India accounts for 17.5% (2nd highest) of the world’s population. A huge population naturally equals a huge consumption of energy. To meet the expanding energy needs, the Indian government is increasingly relying on renewable energy. Fossil fuel is non-renewable, no doubt. Sources like solar and wind are renewable. But biomass energy sits in the middle of the road.
What is biomass?
Biomass is organic materials from plants and animals. Some examples: agricultural crop residues, wood wastes, animal wastes, aquatic plants, and municipal wet waste.
Agriculture is the largest livelihood provider in India. Agricultural waste is available in plenty. And so most biomass is primary agro-waste. If not used for biomass energy, the waste is discarded by farmers and ends up in landfills.
Biomass is converted into energy, most commonly by direct combustion. Watch this video by Green Mountain Energy to understand how biomass energy works.
Biomass sounds like it’s renewable, what’s the debate?
Some people say biomass is renewable only when used attentively. If not, it can go on to produce as much pollution as coals. And we agree. Here’s why:
“Burning either fossil fuels or biomass releases carbon dioxide (CO2), a greenhouse gas. However, the plants that are the source of biomass for energy capture almost the same amount of CO2 through photosynthesis while growing as is released when biomass is burned, which can make biomass a carbon-neutral energy source.” – U.S. Energy Information Administration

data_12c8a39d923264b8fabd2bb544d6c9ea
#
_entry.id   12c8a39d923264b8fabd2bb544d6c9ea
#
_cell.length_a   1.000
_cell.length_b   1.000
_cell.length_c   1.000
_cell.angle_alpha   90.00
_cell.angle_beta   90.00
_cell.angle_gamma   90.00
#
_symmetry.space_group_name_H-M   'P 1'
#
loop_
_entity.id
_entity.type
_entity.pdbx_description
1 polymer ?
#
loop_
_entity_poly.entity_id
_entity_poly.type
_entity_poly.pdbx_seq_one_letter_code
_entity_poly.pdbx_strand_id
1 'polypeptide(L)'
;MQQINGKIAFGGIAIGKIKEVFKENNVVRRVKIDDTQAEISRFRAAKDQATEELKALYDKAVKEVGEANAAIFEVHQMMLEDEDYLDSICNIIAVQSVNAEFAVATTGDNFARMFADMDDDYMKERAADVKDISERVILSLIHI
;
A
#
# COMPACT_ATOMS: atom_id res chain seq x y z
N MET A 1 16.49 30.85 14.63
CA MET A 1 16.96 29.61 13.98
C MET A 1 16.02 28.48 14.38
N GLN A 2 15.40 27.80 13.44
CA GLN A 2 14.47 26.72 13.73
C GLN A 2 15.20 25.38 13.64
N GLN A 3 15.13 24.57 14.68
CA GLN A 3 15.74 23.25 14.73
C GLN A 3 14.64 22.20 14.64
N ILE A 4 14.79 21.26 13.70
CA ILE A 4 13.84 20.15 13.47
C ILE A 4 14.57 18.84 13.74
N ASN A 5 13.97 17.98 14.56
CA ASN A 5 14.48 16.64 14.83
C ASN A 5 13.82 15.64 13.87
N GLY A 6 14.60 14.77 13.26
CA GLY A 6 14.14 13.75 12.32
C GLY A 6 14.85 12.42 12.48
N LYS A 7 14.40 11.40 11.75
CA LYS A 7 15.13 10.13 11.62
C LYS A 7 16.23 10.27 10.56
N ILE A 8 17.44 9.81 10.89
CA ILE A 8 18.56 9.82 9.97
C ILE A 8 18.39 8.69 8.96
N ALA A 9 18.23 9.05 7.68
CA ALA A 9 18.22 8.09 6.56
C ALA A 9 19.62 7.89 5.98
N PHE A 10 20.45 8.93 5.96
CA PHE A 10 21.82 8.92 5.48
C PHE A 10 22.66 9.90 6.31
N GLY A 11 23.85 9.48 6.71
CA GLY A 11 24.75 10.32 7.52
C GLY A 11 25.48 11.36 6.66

While both fossil fuel and biomass emit CO2, plants eventually regrow to absorb the emitted CO2. Biomass energy is renewable because it is made of waste and can be replaced quicker (5-10 years) compared to fossil fuels (a million years). On the other hand, if plants and trees are cut down to produce raw materials for biomass, it isn’t a renewable source of energy.
For this reason, not all biomass is renewable. It depends on the nature of raw materials.
India’s biomass potential
A few months before the Paris Climate Summit in 2015, India set a target to reach 175 GW of renewable energy by 2022. Of which, 100GW was solar, 60GW was wind, 10GW was biomass power and 5GW was small hydropower.
As of October 2022, India is yet to achieve the solar and wind targets. But we’ve already achieved the 10 GW target of biomass power. Thanks to over 800 biomass plants installed across the country. This was possible because of abundantly available agro waste and robust technologies.
This proves the potential of the biomass industry in India. However, like any other sector, it has its own set of challenges. At Buyofuel , we solve one of them: inefficient agricultural waste collection and transportation.
With a strong structure and awareness, we are helping piece together the fragmented sectors of waste, biomass production, and energy consumption in India.